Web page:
3. Mondo the Magnificent

    Yea, right...

    Sony call in an "error" I call in "cashing in"

    Sure companies like to make a buck, but under these circumstances it's well beyond unethical..

    1. Aaron Em

      "Well beyond unethical"

      What the fuck? Whom did it harm?

      No, seriously -- tell me. Whom did it harm?

      Can you actually answer that question with a straight face? Are you just beating your gums together because you like the rattling noise it makes in your empty skull? Or are we all Christians now, to have this kind of hatred for the idea of making a profit?

      1. Miek

        Fwd: @Aaron Em

        I think it boils down to ethics not harm. They are trying to capitalise on someone's demise which is a rather despicable characteristic.

        1. Aaron Em

          All Christians now, then

          The pursuit of profit is sinful. Gotcha.

          1. Mad Mike

            Re: All Christians now, then

            Nobody is saying the pursuit of profit is sinful. People are simply saying there are ethical limits. It's nothing to do with christianity or any other religion. It's to do with people believing right and wrong and people are simply saying that making money out of someone dying is unethical in their eyes.

            1. Aaron Em

              Not unique at all

              Just a bit old-fashioned; I persist in viewing the present fad for progressivism as just that, which I realize is a rather unpopular view in this day and age.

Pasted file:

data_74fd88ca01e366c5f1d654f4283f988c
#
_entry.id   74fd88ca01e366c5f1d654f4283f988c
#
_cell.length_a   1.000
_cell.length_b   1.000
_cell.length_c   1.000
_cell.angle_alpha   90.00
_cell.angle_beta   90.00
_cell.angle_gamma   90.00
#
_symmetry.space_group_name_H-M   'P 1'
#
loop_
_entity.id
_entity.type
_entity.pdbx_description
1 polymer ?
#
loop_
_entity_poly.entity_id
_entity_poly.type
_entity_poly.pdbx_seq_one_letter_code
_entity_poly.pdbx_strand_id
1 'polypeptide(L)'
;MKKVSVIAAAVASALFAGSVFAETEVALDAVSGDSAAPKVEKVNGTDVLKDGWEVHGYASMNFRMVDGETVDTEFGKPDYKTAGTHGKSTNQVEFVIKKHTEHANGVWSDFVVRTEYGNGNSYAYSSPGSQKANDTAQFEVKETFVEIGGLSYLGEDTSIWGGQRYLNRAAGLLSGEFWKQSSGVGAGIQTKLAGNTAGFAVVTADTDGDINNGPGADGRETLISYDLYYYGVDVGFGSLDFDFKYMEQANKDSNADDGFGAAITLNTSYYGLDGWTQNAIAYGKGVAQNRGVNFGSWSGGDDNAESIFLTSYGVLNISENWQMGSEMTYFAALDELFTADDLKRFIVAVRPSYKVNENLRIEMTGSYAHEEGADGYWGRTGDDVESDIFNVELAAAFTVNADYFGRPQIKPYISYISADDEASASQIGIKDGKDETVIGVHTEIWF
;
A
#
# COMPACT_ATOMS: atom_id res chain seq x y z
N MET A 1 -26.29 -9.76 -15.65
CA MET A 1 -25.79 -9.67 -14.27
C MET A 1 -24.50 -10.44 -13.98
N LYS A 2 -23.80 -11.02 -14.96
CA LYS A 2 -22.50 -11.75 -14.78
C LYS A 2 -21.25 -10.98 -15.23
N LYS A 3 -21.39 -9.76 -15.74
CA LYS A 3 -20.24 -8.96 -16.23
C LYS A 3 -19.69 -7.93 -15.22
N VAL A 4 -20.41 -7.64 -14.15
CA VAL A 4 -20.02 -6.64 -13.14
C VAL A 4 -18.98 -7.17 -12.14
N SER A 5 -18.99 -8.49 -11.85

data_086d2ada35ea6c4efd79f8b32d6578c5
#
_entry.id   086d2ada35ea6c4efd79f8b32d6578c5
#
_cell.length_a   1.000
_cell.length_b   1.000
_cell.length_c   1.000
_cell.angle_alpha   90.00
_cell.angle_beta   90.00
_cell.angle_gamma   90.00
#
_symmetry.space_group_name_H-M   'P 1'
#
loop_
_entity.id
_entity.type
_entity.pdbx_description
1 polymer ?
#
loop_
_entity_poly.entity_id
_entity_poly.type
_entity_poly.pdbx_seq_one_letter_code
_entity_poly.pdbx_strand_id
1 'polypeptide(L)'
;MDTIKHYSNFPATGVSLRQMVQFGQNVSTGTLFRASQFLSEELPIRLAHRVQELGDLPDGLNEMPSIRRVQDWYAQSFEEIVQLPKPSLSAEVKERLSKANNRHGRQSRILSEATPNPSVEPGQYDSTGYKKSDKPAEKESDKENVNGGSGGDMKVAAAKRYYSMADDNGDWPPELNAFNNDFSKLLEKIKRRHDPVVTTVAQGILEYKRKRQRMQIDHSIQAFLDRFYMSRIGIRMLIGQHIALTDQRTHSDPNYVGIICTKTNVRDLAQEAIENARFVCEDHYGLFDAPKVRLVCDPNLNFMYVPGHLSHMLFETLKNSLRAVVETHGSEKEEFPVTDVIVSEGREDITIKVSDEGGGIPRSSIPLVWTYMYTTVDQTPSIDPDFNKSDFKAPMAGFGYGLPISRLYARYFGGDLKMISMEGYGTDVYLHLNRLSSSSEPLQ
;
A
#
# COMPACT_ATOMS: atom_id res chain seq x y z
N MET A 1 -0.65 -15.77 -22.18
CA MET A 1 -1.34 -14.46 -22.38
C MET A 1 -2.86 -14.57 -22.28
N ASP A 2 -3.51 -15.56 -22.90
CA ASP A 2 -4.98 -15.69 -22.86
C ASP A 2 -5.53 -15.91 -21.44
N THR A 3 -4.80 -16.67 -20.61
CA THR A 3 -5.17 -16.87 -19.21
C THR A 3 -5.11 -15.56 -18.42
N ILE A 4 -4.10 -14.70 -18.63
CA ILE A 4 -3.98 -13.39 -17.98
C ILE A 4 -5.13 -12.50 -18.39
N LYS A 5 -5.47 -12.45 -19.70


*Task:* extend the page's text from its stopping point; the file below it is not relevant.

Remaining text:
1. Destroy All Monsters Silver badge
                Thumb Down

                Hint: NOBODY CARES ABOUT WHITNEY

                Her output, as well as herself, is a product. Like a toaster. Like a Gucci bag. Comprende? If she had died a successful waitress, then.... well, then, nothing.

                Price bump? Why sure.

                The only ones that "care" are those trying to push "racism", the "exploitin' by da evil 1% capitalists" and some crying and wailing about the misunderstood downtrodden "creative ones" into the thin 5-minute wedge of opportunity that this here life termination event offers.

                1. Aaron Em

                  Re: Hint: NOBODY CARES ABOUT WHITNEY

                  Shush now, you'll upset the kiddies.

          2. NellyD

            Which are you?

            The pursuit of profit off the back of a human beings death isn't sinful? Unless you're a taxidermist, mortician or a total merchant banker of course.

          3. Tim 2

            Re: All Christians now, then

            Obviously that does not apply in the US. The Republican party and the Christian Right are tightly linked. Big Business and PROFITS! are also tightly linked with the Republican party. For examples, see the statements made by the current Republican hopefuls who are in the midst of primary elections.

            1. Figgus

              @Tim 2